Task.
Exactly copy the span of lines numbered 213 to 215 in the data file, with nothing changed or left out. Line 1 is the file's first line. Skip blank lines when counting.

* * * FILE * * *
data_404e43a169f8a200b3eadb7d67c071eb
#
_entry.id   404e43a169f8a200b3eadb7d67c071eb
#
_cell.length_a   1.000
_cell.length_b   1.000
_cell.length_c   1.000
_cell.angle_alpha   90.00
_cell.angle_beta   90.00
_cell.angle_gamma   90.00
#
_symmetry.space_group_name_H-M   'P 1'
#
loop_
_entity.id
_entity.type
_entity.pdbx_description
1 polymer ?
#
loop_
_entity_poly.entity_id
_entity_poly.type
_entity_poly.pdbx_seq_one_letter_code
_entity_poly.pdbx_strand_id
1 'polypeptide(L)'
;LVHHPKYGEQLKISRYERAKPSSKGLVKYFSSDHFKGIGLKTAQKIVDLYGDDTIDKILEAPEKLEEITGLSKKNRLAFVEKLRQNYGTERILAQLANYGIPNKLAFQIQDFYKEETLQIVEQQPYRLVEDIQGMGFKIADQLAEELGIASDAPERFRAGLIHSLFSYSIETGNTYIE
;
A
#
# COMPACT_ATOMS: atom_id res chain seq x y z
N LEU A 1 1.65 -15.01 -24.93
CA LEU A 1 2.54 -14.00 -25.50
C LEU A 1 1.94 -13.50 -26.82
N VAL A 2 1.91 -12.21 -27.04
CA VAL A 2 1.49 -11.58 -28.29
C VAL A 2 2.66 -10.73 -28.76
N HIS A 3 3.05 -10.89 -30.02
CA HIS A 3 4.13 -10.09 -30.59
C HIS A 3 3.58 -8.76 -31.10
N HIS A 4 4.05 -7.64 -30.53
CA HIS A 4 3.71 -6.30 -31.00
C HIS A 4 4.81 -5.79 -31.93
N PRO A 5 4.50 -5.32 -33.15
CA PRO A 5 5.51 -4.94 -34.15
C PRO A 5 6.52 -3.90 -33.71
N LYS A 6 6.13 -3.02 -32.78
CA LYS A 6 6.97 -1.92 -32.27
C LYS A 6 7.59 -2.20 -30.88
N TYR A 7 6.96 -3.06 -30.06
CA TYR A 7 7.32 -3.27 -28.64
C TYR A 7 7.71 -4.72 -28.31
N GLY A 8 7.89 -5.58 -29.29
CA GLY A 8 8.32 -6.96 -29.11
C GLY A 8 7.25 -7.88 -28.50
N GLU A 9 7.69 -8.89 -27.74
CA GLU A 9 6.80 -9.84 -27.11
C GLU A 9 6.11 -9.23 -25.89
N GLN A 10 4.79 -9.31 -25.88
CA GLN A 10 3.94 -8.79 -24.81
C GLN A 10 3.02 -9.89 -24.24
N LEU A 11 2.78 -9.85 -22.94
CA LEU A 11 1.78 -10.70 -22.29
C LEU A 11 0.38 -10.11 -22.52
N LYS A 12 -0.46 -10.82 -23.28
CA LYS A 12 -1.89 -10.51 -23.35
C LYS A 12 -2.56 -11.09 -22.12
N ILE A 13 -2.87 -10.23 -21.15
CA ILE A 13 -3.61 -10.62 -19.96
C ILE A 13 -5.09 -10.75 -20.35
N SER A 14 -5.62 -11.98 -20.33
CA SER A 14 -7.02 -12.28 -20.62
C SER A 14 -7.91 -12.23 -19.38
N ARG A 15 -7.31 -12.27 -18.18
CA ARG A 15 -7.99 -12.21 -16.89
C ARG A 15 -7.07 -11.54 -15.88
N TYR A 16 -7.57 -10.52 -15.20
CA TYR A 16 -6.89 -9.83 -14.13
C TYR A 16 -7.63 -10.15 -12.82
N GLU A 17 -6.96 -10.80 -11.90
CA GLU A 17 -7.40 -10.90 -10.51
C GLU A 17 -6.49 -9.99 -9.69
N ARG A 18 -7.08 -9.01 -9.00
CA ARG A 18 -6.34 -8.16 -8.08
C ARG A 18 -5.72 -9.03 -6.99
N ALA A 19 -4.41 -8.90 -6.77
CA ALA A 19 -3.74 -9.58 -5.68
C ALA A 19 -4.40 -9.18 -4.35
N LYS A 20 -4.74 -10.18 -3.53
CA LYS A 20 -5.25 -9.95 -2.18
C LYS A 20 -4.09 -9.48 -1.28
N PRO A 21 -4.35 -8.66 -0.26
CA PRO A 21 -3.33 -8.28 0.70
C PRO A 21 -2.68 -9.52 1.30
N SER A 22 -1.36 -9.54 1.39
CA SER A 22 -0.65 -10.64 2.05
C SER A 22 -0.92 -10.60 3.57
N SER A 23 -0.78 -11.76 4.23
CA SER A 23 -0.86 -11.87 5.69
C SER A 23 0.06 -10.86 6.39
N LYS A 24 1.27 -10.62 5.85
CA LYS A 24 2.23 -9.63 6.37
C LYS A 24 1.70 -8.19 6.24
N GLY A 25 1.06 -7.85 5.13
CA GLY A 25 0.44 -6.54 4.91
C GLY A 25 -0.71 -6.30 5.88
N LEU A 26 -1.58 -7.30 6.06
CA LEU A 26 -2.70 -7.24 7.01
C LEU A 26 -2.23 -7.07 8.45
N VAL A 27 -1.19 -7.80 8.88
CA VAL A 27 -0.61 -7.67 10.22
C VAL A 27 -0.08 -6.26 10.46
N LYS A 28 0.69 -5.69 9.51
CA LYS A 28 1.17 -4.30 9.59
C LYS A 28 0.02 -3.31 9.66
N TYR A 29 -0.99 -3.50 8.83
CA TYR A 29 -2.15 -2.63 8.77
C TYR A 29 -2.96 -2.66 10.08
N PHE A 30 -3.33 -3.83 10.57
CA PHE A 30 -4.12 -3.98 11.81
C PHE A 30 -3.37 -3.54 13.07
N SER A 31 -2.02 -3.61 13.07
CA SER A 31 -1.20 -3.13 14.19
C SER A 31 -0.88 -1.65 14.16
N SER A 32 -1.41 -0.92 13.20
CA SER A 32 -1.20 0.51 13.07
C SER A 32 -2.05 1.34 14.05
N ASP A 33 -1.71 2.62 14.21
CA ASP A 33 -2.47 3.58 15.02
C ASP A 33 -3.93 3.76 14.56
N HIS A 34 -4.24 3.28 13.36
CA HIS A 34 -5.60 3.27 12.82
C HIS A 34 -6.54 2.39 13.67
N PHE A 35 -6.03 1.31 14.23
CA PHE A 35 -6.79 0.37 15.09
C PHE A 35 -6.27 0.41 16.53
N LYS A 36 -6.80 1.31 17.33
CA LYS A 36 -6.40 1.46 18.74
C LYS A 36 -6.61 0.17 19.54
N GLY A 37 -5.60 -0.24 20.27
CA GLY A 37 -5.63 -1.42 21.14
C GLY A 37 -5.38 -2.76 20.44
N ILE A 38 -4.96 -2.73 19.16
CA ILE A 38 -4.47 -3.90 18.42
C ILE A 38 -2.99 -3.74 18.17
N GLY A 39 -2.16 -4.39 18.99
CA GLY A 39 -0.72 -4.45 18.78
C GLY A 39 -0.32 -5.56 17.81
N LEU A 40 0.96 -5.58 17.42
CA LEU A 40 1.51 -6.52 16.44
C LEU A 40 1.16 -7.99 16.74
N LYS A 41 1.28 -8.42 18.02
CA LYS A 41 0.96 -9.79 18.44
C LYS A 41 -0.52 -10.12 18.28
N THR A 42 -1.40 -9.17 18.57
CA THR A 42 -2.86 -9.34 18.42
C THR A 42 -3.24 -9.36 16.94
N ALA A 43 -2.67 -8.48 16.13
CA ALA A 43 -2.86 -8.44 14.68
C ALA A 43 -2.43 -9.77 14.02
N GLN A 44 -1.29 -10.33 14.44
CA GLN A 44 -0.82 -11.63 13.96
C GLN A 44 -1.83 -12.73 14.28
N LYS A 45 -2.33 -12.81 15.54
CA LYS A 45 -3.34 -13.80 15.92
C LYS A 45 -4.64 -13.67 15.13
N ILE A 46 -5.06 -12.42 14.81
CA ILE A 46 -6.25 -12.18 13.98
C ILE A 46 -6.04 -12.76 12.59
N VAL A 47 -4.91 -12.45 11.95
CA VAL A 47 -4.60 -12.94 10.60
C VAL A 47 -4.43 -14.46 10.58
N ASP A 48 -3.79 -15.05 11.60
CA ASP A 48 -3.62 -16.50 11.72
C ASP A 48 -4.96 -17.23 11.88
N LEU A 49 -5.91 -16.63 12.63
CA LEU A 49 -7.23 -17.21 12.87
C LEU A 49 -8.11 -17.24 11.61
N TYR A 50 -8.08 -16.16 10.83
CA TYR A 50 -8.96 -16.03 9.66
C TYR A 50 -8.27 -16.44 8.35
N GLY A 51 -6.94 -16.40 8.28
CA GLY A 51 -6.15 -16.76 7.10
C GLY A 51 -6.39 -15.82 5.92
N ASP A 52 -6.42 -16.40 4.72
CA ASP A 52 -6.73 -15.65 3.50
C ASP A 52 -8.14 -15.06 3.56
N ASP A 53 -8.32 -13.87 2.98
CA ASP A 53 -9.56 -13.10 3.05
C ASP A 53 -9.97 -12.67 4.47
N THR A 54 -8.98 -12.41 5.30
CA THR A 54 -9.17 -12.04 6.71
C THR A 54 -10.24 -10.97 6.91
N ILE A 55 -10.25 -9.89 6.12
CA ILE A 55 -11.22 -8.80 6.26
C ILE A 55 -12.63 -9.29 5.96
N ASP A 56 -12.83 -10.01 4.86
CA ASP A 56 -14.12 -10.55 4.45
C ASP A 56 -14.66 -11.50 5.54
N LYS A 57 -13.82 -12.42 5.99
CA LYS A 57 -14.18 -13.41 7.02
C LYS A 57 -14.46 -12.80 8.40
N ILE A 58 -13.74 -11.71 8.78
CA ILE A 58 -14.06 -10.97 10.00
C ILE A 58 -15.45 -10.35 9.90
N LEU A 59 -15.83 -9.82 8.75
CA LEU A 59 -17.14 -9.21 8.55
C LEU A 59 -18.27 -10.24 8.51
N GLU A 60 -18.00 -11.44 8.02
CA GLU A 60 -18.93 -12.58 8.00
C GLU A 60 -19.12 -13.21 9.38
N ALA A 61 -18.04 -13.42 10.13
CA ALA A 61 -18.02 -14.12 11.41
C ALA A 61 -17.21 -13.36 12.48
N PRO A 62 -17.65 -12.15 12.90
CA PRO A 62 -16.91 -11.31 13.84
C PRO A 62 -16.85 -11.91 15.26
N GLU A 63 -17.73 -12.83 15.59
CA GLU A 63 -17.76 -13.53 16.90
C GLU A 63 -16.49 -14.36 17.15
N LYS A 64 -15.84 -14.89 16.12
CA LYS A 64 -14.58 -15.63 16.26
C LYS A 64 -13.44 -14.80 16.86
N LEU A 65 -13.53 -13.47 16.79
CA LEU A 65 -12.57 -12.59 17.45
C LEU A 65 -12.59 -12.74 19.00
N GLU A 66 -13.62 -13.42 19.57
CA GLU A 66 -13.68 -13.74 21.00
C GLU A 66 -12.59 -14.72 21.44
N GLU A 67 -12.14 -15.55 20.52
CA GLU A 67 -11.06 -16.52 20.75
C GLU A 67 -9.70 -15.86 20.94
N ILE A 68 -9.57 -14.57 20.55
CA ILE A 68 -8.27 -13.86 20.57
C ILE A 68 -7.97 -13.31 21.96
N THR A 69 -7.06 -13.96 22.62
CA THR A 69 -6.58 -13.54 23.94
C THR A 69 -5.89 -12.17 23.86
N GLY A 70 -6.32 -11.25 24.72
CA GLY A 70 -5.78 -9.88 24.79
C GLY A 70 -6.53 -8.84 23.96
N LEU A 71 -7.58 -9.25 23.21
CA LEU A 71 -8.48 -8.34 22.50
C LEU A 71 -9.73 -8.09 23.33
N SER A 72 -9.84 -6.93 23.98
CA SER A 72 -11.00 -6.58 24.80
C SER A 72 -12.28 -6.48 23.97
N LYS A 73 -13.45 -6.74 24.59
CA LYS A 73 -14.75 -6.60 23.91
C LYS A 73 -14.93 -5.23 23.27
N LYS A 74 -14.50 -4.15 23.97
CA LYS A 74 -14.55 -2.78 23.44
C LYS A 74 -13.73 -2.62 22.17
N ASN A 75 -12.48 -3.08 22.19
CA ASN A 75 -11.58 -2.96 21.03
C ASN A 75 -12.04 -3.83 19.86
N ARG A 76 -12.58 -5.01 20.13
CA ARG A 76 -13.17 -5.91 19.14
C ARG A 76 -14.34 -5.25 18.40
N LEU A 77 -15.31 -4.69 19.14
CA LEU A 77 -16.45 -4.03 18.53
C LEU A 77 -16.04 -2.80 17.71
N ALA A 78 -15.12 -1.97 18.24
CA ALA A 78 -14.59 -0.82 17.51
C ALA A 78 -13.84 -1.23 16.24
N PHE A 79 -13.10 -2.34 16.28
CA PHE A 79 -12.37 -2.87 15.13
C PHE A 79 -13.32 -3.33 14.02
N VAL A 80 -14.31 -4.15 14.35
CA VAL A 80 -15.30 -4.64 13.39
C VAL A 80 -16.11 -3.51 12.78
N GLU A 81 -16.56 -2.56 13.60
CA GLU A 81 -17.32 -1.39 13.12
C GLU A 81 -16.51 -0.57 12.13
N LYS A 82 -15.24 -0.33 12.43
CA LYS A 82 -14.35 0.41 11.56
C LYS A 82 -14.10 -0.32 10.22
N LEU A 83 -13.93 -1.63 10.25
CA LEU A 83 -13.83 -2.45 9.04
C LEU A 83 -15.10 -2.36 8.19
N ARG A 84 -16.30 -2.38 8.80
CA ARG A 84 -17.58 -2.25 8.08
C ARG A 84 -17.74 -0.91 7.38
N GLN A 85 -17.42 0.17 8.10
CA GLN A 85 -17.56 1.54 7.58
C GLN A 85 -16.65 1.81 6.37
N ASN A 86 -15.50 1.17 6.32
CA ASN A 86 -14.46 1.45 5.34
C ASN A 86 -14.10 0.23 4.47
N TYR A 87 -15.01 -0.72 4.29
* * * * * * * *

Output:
C ALA A 61 -17.21 -13.36 12.48
N PRO A 62 -17.65 -12.15 12.90
CA PRO A 62 -16.91 -11.31 13.84